TBT – Sinatra’s “Songs for Young Lovers” Was a Milestone In Many Ways
When Frank Sinatra was nominated for the Academy Award for Best Supporting Actor for 1953’s From Here To Eternity, his career experienced a renaissance. He had witnessed his record sales drop considerably, and Columbia and MCA dropped him in 1952. He was not having the success he had hoped for with the new generation then coming of age.
1953 saw Sinatra signing with Capital Records, which in the long run, was the best possible gift he could have received. At Capital, he worked with the finest composers and arrangers, including the great Nelson Riddle.
By the time he began recording in early November, 1954, Sinatra had won the Best Supporting Actor Academy Award, and in general, everything was looking up for him. For this album, he had a lot of input, and creative control. He had artwork produced that showed him standing under a street light, alone, as young couples walked by. He then told the powers that be he wanted the album built around that. With that, Songs For Young Lovers was born, as perhaps the first concept album.
Another important milestone of this album was that it was the first 10″ record by Sinatra not to be released as a series of 78 rpm discs. In addition, this new format, along with Capital’s advanced studio capabilities, meant that the sound quality would be exponentially improved. This may not seem like a big deal today, but for the time, it was a huge step in the right direction. Sure, the 12″ LP was introduced in 1948, but generally, it had been used by labels for special issues, such as operas, and musicals, etc. According to Wikipedia, “standard 45-minute playing time of the LP was a significant improvement over that of the previous dominant format, the 78 rpm single, which was generally limited to three to four minutes. At around 14 minutes per side for 10-inch and 23 minutes per side for 12-inch, LPs provided a measured time to enjoy a recording before having to flip discs.”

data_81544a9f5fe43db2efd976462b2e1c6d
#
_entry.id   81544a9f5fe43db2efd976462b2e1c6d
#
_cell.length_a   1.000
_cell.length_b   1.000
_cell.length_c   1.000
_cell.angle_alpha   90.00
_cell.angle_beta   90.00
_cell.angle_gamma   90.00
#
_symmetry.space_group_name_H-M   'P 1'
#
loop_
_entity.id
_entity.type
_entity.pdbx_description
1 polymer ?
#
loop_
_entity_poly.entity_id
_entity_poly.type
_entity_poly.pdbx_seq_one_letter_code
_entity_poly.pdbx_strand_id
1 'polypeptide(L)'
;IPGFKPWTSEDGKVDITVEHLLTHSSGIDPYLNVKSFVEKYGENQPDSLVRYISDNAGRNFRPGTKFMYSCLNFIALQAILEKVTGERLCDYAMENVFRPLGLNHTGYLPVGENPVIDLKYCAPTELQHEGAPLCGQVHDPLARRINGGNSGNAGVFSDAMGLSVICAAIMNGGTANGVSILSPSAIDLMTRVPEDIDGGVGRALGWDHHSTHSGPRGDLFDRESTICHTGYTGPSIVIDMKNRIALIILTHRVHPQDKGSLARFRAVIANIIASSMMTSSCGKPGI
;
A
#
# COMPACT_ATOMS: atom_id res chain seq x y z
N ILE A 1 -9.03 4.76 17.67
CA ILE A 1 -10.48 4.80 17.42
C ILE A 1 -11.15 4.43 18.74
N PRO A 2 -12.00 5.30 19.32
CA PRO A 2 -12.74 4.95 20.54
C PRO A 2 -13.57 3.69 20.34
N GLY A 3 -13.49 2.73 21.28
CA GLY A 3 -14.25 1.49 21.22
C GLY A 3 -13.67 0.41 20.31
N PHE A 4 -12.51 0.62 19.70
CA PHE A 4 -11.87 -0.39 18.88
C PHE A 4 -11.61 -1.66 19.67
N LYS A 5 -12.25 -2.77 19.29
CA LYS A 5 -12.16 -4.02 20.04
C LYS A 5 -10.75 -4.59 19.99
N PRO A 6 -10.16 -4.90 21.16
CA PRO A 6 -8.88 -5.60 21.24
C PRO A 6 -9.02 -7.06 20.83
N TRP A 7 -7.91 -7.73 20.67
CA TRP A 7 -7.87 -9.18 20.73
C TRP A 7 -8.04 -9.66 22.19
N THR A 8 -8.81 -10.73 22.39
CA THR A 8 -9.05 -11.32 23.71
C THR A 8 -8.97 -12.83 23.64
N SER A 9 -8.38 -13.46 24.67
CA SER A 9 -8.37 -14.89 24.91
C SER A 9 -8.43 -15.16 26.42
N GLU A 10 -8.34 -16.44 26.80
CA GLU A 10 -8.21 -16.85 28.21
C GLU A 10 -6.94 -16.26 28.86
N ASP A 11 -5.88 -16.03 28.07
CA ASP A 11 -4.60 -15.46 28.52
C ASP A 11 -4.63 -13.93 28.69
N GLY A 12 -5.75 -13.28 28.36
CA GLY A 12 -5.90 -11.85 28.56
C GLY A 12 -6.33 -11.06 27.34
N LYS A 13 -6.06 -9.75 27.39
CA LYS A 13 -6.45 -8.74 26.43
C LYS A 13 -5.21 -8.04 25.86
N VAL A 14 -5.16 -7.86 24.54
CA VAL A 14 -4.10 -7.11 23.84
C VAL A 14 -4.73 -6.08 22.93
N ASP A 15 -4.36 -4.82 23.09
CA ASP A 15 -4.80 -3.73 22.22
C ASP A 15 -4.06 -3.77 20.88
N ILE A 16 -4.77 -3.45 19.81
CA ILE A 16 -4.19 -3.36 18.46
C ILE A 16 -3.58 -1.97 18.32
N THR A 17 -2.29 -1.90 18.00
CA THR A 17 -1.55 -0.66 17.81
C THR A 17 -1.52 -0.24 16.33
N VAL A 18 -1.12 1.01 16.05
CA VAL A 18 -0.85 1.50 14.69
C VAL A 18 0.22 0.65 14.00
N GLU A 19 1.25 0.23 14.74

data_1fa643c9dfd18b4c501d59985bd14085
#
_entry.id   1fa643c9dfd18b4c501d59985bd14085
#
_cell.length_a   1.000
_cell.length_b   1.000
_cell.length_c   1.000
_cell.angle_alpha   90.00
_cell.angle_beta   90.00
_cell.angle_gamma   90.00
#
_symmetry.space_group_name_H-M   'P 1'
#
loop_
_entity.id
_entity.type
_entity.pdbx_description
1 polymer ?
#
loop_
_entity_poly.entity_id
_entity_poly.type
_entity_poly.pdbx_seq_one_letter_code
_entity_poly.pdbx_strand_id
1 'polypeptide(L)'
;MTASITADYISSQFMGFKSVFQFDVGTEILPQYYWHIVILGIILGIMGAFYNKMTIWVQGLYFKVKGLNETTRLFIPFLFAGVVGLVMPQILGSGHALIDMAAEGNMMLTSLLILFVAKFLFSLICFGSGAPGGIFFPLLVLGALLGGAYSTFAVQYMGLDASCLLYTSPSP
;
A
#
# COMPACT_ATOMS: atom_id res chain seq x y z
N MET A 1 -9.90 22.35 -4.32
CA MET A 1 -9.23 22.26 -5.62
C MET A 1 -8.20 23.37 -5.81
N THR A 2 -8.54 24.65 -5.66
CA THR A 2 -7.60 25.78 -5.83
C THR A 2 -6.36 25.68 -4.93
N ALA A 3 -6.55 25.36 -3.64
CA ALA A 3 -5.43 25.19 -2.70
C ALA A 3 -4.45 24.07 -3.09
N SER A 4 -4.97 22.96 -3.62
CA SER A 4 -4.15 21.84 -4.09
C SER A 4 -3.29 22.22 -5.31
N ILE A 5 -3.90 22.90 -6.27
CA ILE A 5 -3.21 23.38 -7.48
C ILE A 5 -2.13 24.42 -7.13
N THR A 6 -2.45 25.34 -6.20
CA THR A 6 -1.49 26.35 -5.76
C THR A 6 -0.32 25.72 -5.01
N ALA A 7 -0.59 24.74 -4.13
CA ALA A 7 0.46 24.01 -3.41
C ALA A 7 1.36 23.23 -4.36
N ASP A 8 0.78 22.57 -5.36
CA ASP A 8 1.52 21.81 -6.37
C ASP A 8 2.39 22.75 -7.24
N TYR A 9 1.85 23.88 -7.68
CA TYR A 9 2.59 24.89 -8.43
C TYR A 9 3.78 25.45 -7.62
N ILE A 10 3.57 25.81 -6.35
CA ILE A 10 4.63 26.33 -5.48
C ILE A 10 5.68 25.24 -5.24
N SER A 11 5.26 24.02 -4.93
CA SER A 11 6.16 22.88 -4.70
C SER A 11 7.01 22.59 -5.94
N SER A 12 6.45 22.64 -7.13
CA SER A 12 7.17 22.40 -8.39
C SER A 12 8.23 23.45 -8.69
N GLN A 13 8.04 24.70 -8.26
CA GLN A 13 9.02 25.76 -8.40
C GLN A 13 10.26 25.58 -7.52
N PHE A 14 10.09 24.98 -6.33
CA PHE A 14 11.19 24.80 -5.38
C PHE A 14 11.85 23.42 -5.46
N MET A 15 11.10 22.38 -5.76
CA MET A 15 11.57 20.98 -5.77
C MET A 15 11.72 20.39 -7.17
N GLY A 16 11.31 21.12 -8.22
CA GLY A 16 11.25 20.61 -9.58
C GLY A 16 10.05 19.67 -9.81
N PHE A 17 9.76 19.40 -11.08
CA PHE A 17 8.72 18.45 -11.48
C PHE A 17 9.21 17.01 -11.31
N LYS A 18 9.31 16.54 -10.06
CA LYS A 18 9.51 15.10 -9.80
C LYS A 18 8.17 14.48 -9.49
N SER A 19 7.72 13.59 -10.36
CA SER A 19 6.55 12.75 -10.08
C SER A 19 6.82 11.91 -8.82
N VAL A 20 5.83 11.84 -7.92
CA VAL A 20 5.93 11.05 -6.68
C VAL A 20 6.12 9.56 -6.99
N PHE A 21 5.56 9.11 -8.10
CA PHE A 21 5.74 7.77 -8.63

Being issued as an 10″ EP allowed Songs For Young Lovers to contain eight songs with a running time of 21:42. This kept with Sinatra’s vision of the “Young Lovers” concept, and allowed for tightly arranged, higher fidelity tracks.
What glorious tracks they are too! The Rodgers & Hart classic, “My Funny Valentine,” “A Foggy Day,” penned by George and Ira Gershwin, and the Cole Porter standard, “I Get a Kick Out of You” are just a few of the delightfully engaging performances here. The album closes with two stunning examples of why everyone from swing fans, to blues fans, to jazz fans loves Sinatra; George and Ira Gershwin’s, “They Can’t Take That Away from Me,” and the Tom Adair, Matt Dennis standard, “Violets for Your Furs.”
As a concept album, Songs For Young Lovers works very well, and was a huge success for Sinatra. Over the course of a couple more albums at Capital, continuing to work with Nelson Riddle, Sinatra managed to completely remake his image from teen pop idol, to elegant, suave, sophisticated and swinging, man-about-town.
Those who have never heard this album should spend some time with it. Sure, it’s not blues in the purest sense of the genre, but “My Funny Valentine,” and “Violets for Your Furs” are exquisitely blue here, stroked and caressed by Sinatra. The impact this album had on the record industry as a whole is immeasurable; find out why for yourself.